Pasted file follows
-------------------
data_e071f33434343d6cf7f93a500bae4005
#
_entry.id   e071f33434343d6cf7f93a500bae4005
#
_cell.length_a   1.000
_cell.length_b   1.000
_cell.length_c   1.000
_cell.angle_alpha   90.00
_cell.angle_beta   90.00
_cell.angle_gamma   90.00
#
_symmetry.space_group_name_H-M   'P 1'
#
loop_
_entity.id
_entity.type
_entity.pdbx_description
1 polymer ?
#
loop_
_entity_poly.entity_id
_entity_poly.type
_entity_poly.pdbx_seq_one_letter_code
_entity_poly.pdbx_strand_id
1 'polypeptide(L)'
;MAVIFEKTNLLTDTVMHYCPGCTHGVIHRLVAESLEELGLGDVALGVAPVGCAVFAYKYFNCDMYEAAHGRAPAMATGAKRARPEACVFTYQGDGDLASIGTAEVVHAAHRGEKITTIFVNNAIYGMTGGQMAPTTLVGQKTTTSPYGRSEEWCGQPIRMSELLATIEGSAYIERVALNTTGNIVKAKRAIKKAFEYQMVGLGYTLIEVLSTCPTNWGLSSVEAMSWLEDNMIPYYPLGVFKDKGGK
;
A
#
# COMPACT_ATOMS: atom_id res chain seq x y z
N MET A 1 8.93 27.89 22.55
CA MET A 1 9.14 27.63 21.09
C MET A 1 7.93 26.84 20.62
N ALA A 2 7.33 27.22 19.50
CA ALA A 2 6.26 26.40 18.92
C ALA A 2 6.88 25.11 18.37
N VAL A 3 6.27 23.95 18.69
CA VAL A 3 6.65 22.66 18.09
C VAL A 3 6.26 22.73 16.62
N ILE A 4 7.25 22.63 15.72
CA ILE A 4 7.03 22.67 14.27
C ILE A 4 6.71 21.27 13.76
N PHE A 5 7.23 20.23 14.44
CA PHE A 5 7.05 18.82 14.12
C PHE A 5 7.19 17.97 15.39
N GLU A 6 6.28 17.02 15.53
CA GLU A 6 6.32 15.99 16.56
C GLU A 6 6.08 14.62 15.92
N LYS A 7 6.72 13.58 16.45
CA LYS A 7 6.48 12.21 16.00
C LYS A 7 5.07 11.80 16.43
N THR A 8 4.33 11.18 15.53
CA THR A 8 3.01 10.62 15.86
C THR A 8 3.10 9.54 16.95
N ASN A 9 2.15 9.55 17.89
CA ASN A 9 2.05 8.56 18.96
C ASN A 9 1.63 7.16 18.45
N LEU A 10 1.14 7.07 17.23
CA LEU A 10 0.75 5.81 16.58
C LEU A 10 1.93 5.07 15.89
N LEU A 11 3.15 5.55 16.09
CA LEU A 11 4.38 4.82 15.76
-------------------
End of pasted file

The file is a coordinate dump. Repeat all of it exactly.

data_e071f33434343d6cf7f93a500bae4005
#
_entry.id   e071f33434343d6cf7f93a500bae4005
#
_cell.length_a   1.000
_cell.length_b   1.000
_cell.length_c   1.000
_cell.angle_alpha   90.00
_cell.angle_beta   90.00
_cell.angle_gamma   90.00
#
_symmetry.space_group_name_H-M   'P 1'
#
loop_
_entity.id
_entity.type
_entity.pdbx_description
1 polymer ?
#
loop_
_entity_poly.entity_id
_entity_poly.type
_entity_poly.pdbx_seq_one_letter_code
_entity_poly.pdbx_strand_id
1 'polypeptide(L)'
;MAVIFEKTNLLTDTVMHYCPGCTHGVIHRLVAESLEELGLGDVALGVAPVGCAVFAYKYFNCDMYEAAHGRAPAMATGAKRARPEACVFTYQGDGDLASIGTAEVVHAAHRGEKITTIFVNNAIYGMTGGQMAPTTLVGQKTTTSPYGRSEEWCGQPIRMSELLATIEGSAYIERVALNTTGNIVKAKRAIKKAFEYQMVGLGYTLIEVLSTCPTNWGLSSVEAMSWLEDNMIPYYPLGVFKDKGGK
;
A
#
# COMPACT_ATOMS: atom_id res chain seq x y z
N MET A 1 8.93 27.89 22.55
CA MET A 1 9.14 27.63 21.09
C MET A 1 7.93 26.84 20.62
N ALA A 2 7.33 27.22 19.50
CA ALA A 2 6.26 26.40 18.92
C ALA A 2 6.88 25.11 18.37
N VAL A 3 6.27 23.95 18.69
CA VAL A 3 6.65 22.66 18.09
C VAL A 3 6.26 22.73 16.62
N ILE A 4 7.25 22.63 15.72
CA ILE A 4 7.03 22.67 14.27
C ILE A 4 6.71 21.27 13.76
N PHE A 5 7.23 20.23 14.44
CA PHE A 5 7.05 18.82 14.12
C PHE A 5 7.19 17.97 15.39
N GLU A 6 6.28 17.02 15.53
CA GLU A 6 6.32 15.99 16.56
C GLU A 6 6.08 14.62 15.92
N LYS A 7 6.72 13.58 16.45
CA LYS A 7 6.48 12.21 16.00
C LYS A 7 5.07 11.80 16.43
N THR A 8 4.33 11.18 15.53
CA THR A 8 3.01 10.62 15.86
C THR A 8 3.10 9.54 16.95
N ASN A 9 2.15 9.55 17.89
CA ASN A 9 2.05 8.56 18.96
C ASN A 9 1.63 7.16 18.45
N LEU A 10 1.14 7.07 17.23
CA LEU A 10 0.75 5.81 16.58
C LEU A 10 1.93 5.07 15.89
N LEU A 11 3.15 5.55 16.09
CA LEU A 11 4.38 4.82 15.76